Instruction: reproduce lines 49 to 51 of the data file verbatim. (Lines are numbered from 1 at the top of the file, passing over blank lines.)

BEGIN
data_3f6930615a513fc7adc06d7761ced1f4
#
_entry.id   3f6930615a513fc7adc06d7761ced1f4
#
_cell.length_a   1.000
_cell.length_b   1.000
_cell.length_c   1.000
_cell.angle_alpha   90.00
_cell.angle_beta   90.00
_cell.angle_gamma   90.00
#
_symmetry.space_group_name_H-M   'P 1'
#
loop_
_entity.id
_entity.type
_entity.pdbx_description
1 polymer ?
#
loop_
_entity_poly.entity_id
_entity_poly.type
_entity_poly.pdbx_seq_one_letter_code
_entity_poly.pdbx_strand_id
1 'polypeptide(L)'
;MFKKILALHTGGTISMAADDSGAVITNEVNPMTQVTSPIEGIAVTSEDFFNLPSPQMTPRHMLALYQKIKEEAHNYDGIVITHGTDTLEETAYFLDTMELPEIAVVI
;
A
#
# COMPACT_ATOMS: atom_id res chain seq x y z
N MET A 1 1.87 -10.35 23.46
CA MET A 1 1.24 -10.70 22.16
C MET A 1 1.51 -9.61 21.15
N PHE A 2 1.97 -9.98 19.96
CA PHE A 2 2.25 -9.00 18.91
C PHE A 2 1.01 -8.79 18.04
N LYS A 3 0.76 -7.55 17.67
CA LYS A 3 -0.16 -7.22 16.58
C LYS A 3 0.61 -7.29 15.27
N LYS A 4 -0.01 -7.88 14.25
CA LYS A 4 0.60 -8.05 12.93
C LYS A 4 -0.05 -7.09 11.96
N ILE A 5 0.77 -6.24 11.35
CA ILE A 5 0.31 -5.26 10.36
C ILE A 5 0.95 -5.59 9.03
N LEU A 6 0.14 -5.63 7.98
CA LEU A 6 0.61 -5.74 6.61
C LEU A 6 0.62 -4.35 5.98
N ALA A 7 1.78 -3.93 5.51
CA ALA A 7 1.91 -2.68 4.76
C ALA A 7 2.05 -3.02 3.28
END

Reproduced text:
N ALA A 7 1.78 -3.93 5.51
CA ALA A 7 1.91 -2.68 4.76
C ALA A 7 2.05 -3.02 3.28